Bonsai Pests: Spider Mites

If you notice a fine webbing between your bonsai plant leaves you may have spider mites. Outdoor bonsai such as Juniper are more susceptible to this than indoor bonsai. Spider mites can be seen with the naked eye. Inspect the web to see if you see movement. They will look like very tiny spiders or microspiders as I like to call them.

Why they are bad for your bonsai

Spider mites feed off of your bonsai using their tiny mouthparts to suck out the plant cell contents. You may notice white or yellow areas in your foliage as a result. Leaves may fall off as a result of the damage. Your bonsai may lose its color, have its growth stunted, or die as a result of the damage if there are a significant amount of mites.

Life Cycle

Spider mites hatch from eggs laid on the bonsai. They generally hatch into larva within the first 3-7 days after being deposited onto your bonsai.


Carefully inspect any new bonsai purchases for mites by looking at the tops and bottoms of their leaves. They are about the size of a period on a typewriter and can be introduced from contaminated soil as well.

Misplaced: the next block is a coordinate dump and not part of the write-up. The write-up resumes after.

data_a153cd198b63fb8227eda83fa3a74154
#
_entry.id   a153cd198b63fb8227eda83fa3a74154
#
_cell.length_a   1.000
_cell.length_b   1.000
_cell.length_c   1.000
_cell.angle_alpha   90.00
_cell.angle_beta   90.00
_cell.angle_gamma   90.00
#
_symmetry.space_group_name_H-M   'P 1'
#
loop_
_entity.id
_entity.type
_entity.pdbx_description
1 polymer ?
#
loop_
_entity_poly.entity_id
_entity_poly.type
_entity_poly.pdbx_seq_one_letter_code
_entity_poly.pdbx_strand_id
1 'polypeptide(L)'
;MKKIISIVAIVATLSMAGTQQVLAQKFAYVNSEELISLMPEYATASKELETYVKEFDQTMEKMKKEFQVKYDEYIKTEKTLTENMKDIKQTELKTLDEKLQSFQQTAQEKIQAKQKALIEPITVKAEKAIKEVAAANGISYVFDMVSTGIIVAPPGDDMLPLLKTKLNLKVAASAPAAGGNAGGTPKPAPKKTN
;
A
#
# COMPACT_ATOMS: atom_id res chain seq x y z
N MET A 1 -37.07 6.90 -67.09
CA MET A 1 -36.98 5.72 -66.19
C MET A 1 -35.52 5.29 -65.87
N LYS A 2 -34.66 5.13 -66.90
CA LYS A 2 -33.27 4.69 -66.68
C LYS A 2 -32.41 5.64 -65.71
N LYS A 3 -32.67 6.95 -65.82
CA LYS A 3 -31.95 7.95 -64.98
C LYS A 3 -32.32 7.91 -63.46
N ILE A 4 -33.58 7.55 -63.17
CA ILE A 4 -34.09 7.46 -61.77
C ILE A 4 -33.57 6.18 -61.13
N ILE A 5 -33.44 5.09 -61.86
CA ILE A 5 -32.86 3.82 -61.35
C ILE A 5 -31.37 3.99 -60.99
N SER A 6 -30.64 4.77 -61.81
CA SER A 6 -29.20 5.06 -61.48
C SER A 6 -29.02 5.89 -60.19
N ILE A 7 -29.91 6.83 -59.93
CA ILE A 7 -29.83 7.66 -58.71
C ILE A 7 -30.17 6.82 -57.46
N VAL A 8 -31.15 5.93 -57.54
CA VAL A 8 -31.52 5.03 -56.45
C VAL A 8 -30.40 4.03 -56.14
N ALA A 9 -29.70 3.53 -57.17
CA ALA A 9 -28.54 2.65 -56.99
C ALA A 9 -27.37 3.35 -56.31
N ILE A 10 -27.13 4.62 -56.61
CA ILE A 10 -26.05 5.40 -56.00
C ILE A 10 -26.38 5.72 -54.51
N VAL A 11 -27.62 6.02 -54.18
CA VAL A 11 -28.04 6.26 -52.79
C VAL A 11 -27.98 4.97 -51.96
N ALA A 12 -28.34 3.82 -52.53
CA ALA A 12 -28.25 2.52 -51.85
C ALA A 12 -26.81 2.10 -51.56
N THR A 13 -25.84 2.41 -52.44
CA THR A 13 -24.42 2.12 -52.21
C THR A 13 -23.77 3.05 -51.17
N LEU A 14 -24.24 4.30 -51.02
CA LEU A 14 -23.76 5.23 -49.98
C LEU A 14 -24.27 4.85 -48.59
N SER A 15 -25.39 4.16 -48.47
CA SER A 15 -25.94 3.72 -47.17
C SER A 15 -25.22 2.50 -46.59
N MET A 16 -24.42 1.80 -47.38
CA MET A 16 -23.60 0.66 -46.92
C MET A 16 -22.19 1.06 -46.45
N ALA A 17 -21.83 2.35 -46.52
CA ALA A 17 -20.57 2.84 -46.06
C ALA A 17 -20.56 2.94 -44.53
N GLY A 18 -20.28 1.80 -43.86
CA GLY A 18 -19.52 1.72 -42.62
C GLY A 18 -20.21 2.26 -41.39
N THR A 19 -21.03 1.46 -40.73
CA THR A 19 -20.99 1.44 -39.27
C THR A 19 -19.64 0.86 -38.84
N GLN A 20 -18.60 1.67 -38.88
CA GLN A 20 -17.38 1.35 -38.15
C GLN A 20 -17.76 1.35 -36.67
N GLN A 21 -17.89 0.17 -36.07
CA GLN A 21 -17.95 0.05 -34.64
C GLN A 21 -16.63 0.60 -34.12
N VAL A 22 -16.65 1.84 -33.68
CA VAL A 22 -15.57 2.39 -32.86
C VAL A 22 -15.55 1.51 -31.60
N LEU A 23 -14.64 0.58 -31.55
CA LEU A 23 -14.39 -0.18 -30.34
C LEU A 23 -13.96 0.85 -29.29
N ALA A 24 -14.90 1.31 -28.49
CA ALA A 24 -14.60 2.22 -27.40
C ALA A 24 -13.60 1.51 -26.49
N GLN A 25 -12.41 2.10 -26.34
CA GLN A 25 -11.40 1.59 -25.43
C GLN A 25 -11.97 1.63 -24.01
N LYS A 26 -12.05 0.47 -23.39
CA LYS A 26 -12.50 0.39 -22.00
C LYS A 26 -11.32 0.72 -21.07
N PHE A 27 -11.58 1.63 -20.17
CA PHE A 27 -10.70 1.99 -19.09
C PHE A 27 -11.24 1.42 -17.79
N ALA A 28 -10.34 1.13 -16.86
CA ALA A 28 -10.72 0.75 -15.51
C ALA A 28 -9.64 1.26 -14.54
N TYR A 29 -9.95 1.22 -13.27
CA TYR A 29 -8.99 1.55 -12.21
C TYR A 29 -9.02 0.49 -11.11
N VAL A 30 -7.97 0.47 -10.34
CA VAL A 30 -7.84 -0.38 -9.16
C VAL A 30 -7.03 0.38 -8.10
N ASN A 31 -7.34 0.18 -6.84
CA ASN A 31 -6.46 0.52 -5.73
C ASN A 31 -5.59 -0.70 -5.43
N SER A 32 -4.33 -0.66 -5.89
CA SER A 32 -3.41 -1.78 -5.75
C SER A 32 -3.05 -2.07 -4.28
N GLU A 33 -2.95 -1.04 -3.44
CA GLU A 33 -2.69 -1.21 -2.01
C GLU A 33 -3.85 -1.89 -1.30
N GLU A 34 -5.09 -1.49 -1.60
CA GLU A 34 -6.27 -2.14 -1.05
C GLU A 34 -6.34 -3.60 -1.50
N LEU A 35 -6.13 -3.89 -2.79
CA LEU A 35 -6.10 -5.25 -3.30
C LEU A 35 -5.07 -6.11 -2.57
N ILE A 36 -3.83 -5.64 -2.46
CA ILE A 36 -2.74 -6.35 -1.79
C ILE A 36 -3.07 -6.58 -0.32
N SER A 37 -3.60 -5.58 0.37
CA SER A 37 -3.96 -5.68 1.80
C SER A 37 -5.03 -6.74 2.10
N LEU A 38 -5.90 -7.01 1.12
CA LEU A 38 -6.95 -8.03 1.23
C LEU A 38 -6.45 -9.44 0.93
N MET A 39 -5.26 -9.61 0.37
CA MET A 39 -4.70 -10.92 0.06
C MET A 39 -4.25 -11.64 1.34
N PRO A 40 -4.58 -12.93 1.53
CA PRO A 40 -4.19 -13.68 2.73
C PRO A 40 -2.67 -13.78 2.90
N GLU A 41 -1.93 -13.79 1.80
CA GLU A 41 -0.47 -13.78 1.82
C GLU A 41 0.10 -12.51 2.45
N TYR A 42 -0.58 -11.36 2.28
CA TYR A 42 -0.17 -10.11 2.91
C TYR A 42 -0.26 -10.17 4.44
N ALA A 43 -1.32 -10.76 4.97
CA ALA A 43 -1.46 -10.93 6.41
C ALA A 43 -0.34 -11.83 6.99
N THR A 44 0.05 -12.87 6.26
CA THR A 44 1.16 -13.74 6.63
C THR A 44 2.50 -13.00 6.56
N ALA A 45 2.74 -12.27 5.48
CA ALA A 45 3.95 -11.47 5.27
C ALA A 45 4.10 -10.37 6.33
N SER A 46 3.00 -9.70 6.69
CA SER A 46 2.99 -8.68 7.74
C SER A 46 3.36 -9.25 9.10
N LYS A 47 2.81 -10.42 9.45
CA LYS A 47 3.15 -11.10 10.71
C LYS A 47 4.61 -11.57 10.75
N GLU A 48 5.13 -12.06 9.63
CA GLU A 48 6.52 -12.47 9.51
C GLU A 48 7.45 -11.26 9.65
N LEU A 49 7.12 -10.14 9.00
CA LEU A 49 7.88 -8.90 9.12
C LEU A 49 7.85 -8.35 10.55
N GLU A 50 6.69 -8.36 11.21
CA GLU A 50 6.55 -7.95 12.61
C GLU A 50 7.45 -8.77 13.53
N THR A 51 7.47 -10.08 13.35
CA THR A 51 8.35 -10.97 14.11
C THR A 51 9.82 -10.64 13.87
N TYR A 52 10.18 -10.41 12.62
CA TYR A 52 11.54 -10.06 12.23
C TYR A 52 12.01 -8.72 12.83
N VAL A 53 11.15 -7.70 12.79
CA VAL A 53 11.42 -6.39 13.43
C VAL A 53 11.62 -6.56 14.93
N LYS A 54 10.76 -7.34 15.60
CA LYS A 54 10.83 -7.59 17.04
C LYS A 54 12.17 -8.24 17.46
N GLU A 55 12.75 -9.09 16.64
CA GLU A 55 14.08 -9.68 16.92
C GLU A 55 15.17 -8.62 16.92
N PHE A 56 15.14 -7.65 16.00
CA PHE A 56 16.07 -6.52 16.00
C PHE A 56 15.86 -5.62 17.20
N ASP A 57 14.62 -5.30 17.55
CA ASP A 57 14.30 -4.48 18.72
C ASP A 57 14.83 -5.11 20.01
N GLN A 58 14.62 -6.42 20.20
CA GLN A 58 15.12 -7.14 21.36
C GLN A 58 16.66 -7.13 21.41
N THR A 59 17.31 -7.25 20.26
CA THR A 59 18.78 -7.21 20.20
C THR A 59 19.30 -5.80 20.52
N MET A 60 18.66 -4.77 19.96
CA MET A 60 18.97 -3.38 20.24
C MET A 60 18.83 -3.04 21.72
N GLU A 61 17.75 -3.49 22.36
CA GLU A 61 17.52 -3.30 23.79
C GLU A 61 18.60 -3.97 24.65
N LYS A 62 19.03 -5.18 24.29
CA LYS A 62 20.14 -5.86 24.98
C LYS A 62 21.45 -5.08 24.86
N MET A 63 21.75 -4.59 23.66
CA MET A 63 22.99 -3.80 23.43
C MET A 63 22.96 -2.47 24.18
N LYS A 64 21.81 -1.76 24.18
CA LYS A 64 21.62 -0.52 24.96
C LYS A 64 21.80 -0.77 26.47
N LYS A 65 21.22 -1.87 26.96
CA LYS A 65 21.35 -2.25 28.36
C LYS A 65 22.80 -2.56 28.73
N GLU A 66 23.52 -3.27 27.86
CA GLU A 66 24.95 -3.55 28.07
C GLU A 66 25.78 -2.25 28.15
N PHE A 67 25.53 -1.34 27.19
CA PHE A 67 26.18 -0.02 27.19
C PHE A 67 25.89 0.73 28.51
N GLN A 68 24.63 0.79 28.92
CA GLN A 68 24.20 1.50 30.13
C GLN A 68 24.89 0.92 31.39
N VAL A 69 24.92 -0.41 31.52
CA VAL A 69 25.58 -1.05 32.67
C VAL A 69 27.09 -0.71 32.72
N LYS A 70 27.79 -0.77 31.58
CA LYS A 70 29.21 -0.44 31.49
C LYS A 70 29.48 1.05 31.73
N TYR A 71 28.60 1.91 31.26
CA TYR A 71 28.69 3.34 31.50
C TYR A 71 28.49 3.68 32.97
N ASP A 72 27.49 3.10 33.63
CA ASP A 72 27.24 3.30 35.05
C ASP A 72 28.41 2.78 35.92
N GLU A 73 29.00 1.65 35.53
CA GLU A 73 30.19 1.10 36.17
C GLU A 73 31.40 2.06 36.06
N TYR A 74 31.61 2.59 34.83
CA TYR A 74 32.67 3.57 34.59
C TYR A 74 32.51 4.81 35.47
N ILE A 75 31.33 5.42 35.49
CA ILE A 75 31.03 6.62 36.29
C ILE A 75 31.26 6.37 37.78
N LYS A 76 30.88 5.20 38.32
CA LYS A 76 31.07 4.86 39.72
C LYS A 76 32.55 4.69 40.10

If you would like to control the situation naturally, introducing predator insects such as ladybugs, lacewings, and predatory mites are your best solution.


If you go the pesticide route, make sure you get a miticide. Insecticides that aren't specifically miticides don't work very well on spider mites. Juniper bonsai can be sensitive to products containing neem oil. Insecticidal soap is listed to work on spider mites.

Alternative to chemical pesticides

  • Blast off spider mites with a strong spray of water from a hose
  • Do not overfertilize and use slow release fertilizer

For a more natural method you can try this miticide recipe that uses household items.


Spider mites can be detrimental to your bonsai, but if caught early the damage will be minimal.

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